The administrator of the U.S. Environmental Protection Agency came to central Iowa to speak to a crowd of about 150 farmers and others Dec. 1 — just one day after his agency released the new renewable fuel blending requirements for the coming year.
At the event held on the farm of Bill and Nancy Couser at Nevada, Iowa, Pruitt worked to win the support of farmers, along with ethanol and biodiesel producers, who are uncertain about the EPA chief’s commitment to renewable fuels.
Pruitt noted: “This week, EPA required a maximum 15 billion gallons of corn-based ethanol to be blended into the nation’s fuel supply in 2018. We met the Nov. 30 deadline to actually get those volume obligations announced, a deadline the agency hasn’t met in a number of years. And I made a commitment during the process to look at you as a partner. To think of farmers as adversaries who don’t care about the water you drink or the air you breathe is just simply wrong-headed.”
EPA developing workable WOTUS rule
Pruitt said EPA is working to clarify which creeks, streams and other tributaries fall under federal oversight through a new Waters of the U.S. (WOTUS) rule. He repealed an Obama administration rule that was criticized as being too broad.
“The reasoning behind the rule implemented by the previous administration in 2015 was clarity. But they failed miserably,” said Pruitt. “Their WOTUS rule created substantial confusion across the country.”
Pruitt answered selected questions from host Bill Couser, who farms with son Tim, producing cattle and row crops. Pruitt, a former Oklahoma attorney general, noted that farmers are under pressure in Iowa to reduce nitrogen and phosphorus runoff that pollutes lakes, streams and rivers, and eventually contributes to the dead zone in the Gulf of Mexico.
“Our nation needs to discuss what true environmentalism means,” Pruitt said. “Some people believe we should simply put up fences and not use our natural resources. I don’t buy that. We, as a country have an obligation to help feed and power the world. When you have the natural resources like we do, we should use them to benefit our neighbors, our country and the world.”
Setting volume standards for renewable fuels
After the event, Couser was happy with what he heard. “We as farmers and renewable energy producers now have a seat at the table,” he said. “We are no longer on the menu.”
In addition to the WOTUS rules and the Renewable Fuel Standard volume obligations, Pruitt talked about cellulosic ethanol production. Couser said Pruitt wants to set cellulosic ethanol standards that are attainable.
EPA has set the cellulosic production volume at 288 million gallons for 2018, 7% below the 2017 cellulosic ethanol goal. The industry has struggled to produce cellulosic ethanol, which uses cornstalks, crop residue, algae and other materials to make renewable fuel. A few miles from the Couser farm where Pruitt was speaking is the DowDuPont cellulosic ethanol plant. The company announced in November it is closing the plant and laying off 90 workers. The plant is for sale; DowDuPont says making cellulosic ethanol no longer fits with the company’s strategic plan.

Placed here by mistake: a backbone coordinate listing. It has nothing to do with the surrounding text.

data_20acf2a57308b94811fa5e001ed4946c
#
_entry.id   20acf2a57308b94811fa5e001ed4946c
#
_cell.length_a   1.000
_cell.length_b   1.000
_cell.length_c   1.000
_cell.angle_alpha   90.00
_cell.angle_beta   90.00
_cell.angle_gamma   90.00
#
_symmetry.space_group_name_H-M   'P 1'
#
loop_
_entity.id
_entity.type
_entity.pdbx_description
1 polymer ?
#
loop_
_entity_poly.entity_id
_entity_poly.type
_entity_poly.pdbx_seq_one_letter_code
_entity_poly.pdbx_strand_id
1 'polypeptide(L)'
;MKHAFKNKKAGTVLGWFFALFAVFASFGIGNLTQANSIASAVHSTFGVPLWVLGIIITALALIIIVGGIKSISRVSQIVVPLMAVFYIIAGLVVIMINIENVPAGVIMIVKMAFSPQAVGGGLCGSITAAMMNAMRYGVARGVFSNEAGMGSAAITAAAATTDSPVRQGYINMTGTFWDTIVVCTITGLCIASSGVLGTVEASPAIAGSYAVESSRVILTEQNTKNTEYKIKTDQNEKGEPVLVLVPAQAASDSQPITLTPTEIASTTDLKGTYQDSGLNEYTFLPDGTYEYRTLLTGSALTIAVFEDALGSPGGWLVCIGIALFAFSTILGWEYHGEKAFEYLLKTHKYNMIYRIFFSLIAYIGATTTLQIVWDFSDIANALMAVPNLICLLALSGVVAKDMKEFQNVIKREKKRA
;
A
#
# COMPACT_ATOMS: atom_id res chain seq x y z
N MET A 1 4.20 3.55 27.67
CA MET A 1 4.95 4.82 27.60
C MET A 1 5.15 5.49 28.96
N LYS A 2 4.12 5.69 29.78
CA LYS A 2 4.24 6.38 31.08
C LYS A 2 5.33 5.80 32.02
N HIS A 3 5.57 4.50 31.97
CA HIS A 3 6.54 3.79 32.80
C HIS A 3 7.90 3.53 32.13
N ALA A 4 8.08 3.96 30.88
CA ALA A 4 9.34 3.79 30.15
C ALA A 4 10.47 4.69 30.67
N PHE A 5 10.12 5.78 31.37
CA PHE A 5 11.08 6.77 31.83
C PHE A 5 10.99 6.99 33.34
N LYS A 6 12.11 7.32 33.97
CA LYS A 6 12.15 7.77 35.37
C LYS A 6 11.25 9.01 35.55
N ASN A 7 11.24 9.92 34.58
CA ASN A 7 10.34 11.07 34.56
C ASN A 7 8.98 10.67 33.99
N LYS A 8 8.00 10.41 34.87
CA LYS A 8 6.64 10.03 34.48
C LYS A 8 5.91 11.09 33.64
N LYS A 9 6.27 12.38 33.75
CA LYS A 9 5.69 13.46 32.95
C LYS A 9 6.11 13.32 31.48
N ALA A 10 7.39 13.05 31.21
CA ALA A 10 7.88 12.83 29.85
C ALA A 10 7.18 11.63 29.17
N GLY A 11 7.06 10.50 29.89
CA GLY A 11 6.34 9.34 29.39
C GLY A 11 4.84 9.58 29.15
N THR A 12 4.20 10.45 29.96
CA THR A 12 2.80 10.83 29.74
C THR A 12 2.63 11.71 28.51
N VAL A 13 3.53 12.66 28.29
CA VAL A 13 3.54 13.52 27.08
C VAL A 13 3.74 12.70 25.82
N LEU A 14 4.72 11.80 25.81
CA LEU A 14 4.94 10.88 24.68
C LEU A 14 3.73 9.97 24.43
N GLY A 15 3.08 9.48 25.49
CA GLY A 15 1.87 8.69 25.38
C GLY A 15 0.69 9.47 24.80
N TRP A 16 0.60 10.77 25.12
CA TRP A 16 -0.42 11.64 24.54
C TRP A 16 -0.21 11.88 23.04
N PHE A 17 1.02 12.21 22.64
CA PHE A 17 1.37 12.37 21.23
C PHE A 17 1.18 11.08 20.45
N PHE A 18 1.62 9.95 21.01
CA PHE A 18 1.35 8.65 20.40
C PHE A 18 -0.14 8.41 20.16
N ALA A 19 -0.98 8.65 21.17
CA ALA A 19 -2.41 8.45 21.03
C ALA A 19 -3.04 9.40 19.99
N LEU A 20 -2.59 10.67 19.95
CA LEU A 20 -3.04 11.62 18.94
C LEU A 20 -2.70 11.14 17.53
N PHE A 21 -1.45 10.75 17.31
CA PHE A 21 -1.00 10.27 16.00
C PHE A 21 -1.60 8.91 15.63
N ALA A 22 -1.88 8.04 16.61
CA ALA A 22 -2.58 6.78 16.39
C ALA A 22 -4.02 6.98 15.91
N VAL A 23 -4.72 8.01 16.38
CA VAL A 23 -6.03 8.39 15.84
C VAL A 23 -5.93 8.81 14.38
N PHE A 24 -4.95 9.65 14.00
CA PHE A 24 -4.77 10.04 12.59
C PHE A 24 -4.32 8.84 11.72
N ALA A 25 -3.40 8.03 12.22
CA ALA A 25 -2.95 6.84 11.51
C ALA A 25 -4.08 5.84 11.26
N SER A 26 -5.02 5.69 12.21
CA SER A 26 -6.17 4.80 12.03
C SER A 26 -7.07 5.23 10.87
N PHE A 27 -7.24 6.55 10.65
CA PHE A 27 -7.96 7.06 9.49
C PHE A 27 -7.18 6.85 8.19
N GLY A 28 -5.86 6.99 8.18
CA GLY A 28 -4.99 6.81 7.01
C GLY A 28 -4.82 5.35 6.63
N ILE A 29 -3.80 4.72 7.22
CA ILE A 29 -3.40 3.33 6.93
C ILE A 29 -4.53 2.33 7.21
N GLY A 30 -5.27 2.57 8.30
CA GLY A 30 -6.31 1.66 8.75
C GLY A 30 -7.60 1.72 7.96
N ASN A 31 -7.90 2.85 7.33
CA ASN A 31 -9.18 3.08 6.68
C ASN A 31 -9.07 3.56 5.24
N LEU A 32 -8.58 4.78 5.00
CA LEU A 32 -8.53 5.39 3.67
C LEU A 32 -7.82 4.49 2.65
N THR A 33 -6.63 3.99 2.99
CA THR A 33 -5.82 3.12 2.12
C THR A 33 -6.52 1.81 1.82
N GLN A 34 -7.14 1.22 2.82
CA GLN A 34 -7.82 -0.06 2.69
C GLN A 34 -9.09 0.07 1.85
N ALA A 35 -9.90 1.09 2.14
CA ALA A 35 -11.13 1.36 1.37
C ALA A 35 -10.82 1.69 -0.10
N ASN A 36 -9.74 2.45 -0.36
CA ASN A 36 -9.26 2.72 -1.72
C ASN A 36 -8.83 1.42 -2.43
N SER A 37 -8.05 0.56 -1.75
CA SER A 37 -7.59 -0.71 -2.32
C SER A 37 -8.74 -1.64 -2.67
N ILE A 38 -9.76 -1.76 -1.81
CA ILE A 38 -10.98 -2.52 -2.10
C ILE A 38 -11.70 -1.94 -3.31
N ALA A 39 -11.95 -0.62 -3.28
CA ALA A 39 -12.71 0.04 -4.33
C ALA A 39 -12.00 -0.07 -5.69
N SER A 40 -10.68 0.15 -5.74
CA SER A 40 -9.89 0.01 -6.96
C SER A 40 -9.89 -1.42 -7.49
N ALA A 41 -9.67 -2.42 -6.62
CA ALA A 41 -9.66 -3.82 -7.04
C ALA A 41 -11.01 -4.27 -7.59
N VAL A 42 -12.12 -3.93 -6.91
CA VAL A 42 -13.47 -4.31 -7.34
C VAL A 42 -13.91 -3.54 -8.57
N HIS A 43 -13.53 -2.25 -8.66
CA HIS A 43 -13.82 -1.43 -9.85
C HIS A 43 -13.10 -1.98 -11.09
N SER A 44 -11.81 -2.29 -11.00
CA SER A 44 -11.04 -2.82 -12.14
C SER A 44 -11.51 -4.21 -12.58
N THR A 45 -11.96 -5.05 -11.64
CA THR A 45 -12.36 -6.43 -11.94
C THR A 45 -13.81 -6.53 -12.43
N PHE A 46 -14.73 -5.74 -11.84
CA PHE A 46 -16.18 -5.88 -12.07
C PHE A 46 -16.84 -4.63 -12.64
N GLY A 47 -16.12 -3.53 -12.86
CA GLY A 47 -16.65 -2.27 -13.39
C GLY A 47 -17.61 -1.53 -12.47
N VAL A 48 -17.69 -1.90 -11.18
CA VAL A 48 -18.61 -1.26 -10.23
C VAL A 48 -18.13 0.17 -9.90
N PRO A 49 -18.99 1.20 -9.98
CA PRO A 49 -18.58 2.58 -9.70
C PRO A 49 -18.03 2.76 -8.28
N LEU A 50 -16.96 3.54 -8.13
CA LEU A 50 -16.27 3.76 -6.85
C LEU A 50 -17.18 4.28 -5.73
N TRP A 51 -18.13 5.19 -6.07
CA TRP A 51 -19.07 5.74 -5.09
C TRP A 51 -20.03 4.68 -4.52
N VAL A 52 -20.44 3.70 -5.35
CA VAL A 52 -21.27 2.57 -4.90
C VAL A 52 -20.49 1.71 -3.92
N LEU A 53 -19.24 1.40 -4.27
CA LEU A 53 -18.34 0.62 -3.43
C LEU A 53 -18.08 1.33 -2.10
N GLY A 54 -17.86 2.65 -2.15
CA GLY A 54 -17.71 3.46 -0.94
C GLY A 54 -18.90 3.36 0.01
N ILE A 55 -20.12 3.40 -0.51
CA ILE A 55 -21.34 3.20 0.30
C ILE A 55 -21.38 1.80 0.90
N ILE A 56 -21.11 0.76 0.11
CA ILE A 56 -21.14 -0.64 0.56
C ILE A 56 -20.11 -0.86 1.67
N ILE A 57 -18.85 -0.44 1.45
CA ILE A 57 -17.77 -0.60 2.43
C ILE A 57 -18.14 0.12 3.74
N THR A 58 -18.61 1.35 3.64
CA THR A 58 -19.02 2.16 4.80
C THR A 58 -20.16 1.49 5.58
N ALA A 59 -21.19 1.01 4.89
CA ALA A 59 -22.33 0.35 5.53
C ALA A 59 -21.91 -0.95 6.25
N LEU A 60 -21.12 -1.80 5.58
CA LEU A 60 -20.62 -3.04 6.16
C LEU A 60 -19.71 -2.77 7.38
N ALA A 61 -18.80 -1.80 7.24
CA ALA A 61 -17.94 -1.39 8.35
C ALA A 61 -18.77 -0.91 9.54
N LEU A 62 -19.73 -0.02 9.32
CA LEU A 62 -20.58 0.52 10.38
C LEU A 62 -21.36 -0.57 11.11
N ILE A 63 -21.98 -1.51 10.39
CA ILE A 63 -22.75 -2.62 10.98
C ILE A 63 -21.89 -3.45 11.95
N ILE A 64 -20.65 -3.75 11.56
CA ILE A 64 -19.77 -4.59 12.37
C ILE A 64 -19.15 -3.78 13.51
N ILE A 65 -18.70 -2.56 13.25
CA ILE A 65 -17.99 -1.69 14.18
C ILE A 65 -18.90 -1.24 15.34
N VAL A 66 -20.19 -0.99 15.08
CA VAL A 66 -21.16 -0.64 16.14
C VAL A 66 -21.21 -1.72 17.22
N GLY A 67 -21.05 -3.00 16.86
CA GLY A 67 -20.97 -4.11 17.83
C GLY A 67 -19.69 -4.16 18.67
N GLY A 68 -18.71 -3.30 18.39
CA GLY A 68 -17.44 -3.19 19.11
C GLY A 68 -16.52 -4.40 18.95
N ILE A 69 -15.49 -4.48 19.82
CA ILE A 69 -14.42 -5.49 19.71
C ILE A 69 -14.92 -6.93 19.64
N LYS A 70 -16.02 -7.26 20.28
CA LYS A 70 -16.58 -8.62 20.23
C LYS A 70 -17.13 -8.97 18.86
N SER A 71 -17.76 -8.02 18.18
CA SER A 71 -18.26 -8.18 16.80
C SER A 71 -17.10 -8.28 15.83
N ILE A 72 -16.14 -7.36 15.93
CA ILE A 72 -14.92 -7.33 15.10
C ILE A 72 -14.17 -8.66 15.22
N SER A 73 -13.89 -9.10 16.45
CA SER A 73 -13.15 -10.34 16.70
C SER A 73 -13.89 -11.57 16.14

Couser told Wallaces Farmer, “We just can’t seem to get there; can’t get cellulosic ethanol production going strong enough to meet the RFS goals. But we have to keep the cellulosic ethanol production goal high enough in the RFS to encourage growth, research and development.”
Disappointment over biodiesel volumes
Iowa Secretary of Agriculture Bill Northey, along with Gov. Kim Reynolds and Couser, had lunch with Pruitt. They discussed biodiesel, cellulosic ethanol and other concerns Pruitt has regarding renewable energy.
After their lunch discussion, Northey told Wallaces Farmer that EPA is concerned about the ability of biodiesel producers to meet demand for that fuel. The biodiesel industry disputes that notion, saying it can produce more biodiesel to meet higher RFS requirements — if biodiesel volumes were set higher.
Northey said Pruitt “certainly made the point that the RFS volume numbers are out and available on time, and we all appreciate that. Of course, we certainly wish that the biodiesel numbers were more aggressive than what they are.”
15B level still in place for ethanol
Monte Shaw, executive director of the Iowa Renewable Fuels Association, attended the event and listened closely to what Pruitt had to say. Shaw said, “I do want to give credit to EPA that they stayed with the 15 billion gallons for corn-based ethanol and they didn’t buy into any of these crazy ideas to undermine the RFS. But also to be fair, that is what was expected. The law says 15 billion gallons. President Trump had promised he would protect the RFS. So I want to say ‘thank you’ for not going below the 15 billion gallons.”
While the RFS sets the volume requirements for ethanol for 2018, it sets the biodiesel requirements a year ahead. In the recent RFS announcement, the final 2019 biodiesel level was flat-lined at 2.1 billion gallons, far below the industry request of 2.75 billion gallons. Many biodiesel producers are worried that the basically flat volume increase might send the wrong signals and curtail biodiesel industry expansion.